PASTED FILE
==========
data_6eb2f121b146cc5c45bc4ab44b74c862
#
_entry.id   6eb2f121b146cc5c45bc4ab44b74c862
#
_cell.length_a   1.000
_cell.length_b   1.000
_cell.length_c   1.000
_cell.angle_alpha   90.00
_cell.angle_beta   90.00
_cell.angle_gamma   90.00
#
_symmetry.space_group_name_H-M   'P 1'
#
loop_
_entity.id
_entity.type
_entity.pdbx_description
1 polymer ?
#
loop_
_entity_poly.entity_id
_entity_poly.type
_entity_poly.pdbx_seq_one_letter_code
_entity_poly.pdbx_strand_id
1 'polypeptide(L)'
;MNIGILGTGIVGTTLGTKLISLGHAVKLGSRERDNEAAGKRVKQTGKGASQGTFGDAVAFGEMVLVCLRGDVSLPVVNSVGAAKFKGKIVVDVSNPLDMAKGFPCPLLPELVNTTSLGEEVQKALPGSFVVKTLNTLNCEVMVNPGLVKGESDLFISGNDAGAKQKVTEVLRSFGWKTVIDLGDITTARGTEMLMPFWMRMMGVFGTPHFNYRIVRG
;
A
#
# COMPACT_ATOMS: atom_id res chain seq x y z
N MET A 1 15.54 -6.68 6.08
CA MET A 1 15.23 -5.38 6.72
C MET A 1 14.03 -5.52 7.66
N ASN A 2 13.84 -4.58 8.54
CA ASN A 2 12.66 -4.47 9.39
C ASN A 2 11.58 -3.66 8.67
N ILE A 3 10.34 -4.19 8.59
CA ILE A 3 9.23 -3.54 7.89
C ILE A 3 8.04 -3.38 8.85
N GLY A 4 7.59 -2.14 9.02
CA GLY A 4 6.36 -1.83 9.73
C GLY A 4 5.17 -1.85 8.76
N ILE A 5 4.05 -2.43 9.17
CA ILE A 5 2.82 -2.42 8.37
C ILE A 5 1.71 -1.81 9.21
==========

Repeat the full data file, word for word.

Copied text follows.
data_6eb2f121b146cc5c45bc4ab44b74c862
#
_entry.id   6eb2f121b146cc5c45bc4ab44b74c862
#
_cell.length_a   1.000
_cell.length_b   1.000
_cell.length_c   1.000
_cell.angle_alpha   90.00
_cell.angle_beta   90.00
_cell.angle_gamma   90.00
#
_symmetry.space_group_name_H-M   'P 1'
#
loop_
_entity.id
_entity.type
_entity.pdbx_description
1 polymer ?
#
loop_
_entity_poly.entity_id
_entity_poly.type
_entity_poly.pdbx_seq_one_letter_code
_entity_poly.pdbx_strand_id
1 'polypeptide(L)'
;MNIGILGTGIVGTTLGTKLISLGHAVKLGSRERDNEAAGKRVKQTGKGASQGTFGDAVAFGEMVLVCLRGDVSLPVVNSVGAAKFKGKIVVDVSNPLDMAKGFPCPLLPELVNTTSLGEEVQKALPGSFVVKTLNTLNCEVMVNPGLVKGESDLFISGNDAGAKQKVTEVLRSFGWKTVIDLGDITTARGTEMLMPFWMRMMGVFGTPHFNYRIVRG
;
A
#
# COMPACT_ATOMS: atom_id res chain seq x y z
N MET A 1 15.54 -6.68 6.08
CA MET A 1 15.23 -5.38 6.72
C MET A 1 14.03 -5.52 7.66
N ASN A 2 13.84 -4.58 8.54
CA ASN A 2 12.66 -4.47 9.39
C ASN A 2 11.58 -3.66 8.67
N ILE A 3 10.34 -4.19 8.59
CA ILE A 3 9.23 -3.54 7.89
C ILE A 3 8.04 -3.38 8.85
N GLY A 4 7.59 -2.14 9.02
CA GLY A 4 6.36 -1.83 9.73
C GLY A 4 5.17 -1.85 8.76
N ILE A 5 4.05 -2.43 9.17
CA ILE A 5 2.82 -2.42 8.37
C ILE A 5 1.71 -1.81 9.21